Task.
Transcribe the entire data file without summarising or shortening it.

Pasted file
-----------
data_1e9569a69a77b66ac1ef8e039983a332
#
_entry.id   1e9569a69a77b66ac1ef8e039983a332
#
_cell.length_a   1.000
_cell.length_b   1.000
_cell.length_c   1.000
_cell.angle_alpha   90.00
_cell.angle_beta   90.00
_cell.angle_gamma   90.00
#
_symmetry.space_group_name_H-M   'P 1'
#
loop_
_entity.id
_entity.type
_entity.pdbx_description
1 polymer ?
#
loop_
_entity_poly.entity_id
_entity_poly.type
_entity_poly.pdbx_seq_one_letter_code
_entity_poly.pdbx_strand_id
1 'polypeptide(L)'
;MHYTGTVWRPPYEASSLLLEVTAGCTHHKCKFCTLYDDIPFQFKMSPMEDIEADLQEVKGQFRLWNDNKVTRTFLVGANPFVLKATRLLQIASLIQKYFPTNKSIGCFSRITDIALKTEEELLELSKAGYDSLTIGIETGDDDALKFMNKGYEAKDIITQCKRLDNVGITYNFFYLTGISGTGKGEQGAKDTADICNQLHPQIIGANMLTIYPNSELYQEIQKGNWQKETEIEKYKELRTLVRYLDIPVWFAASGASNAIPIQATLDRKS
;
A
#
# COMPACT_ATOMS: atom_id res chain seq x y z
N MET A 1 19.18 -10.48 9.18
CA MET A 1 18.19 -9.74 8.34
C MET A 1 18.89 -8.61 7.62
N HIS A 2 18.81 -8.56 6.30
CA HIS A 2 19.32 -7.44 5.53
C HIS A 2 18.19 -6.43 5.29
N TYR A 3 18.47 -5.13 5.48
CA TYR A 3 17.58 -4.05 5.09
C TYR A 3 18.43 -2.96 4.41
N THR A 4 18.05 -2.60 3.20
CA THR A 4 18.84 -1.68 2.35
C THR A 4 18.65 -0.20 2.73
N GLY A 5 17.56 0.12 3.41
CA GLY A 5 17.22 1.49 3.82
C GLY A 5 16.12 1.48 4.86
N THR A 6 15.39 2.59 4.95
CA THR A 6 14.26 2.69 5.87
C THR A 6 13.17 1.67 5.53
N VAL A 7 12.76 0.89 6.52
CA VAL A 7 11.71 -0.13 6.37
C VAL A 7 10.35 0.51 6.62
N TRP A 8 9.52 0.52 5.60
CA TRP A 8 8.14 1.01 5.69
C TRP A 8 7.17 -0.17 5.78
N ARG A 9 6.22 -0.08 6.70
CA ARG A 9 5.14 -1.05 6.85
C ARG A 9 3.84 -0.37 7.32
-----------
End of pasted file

data_1e9569a69a77b66ac1ef8e039983a332
#
_entry.id   1e9569a69a77b66ac1ef8e039983a332
#
_cell.length_a   1.000
_cell.length_b   1.000
_cell.length_c   1.000
_cell.angle_alpha   90.00
_cell.angle_beta   90.00
_cell.angle_gamma   90.00
#
_symmetry.space_group_name_H-M   'P 1'
#
loop_
_entity.id
_entity.type
_entity.pdbx_description
1 polymer ?
#
loop_
_entity_poly.entity_id
_entity_poly.type
_entity_poly.pdbx_seq_one_letter_code
_entity_poly.pdbx_strand_id
1 'polypeptide(L)'
;MHYTGTVWRPPYEASSLLLEVTAGCTHHKCKFCTLYDDIPFQFKMSPMEDIEADLQEVKGQFRLWNDNKVTRTFLVGANPFVLKATRLLQIASLIQKYFPTNKSIGCFSRITDIALKTEEELLELSKAGYDSLTIGIETGDDDALKFMNKGYEAKDIITQCKRLDNVGITYNFFYLTGISGTGKGEQGAKDTADICNQLHPQIIGANMLTIYPNSELYQEIQKGNWQKETEIEKYKELRTLVRYLDIPVWFAASGASNAIPIQATLDRKS
;
A
#
# COMPACT_ATOMS: atom_id res chain seq x y z
N MET A 1 19.18 -10.48 9.18
CA MET A 1 18.19 -9.74 8.34
C MET A 1 18.89 -8.61 7.62
N HIS A 2 18.81 -8.56 6.30
CA HIS A 2 19.32 -7.44 5.53
C HIS A 2 18.19 -6.43 5.29
N TYR A 3 18.47 -5.13 5.48
CA TYR A 3 17.58 -4.05 5.09
C TYR A 3 18.43 -2.96 4.41
N THR A 4 18.05 -2.60 3.20
CA THR A 4 18.84 -1.68 2.35
C THR A 4 18.65 -0.20 2.73
N GLY A 5 17.56 0.12 3.41
CA GLY A 5 17.22 1.49 3.82
C GLY A 5 16.12 1.48 4.86
N THR A 6 15.39 2.59 4.95
CA THR A 6 14.26 2.69 5.87
C THR A 6 13.17 1.67 5.53
N VAL A 7 12.76 0.89 6.52
CA VAL A 7 11.71 -0.13 6.37
C VAL A 7 10.35 0.51 6.62
N TRP A 8 9.52 0.52 5.60
CA TRP A 8 8.14 1.01 5.69
C TRP A 8 7.17 -0.17 5.78
N ARG A 9 6.22 -0.08 6.70
CA ARG A 9 5.14 -1.05 6.85
C ARG A 9 3.84 -0.37 7.32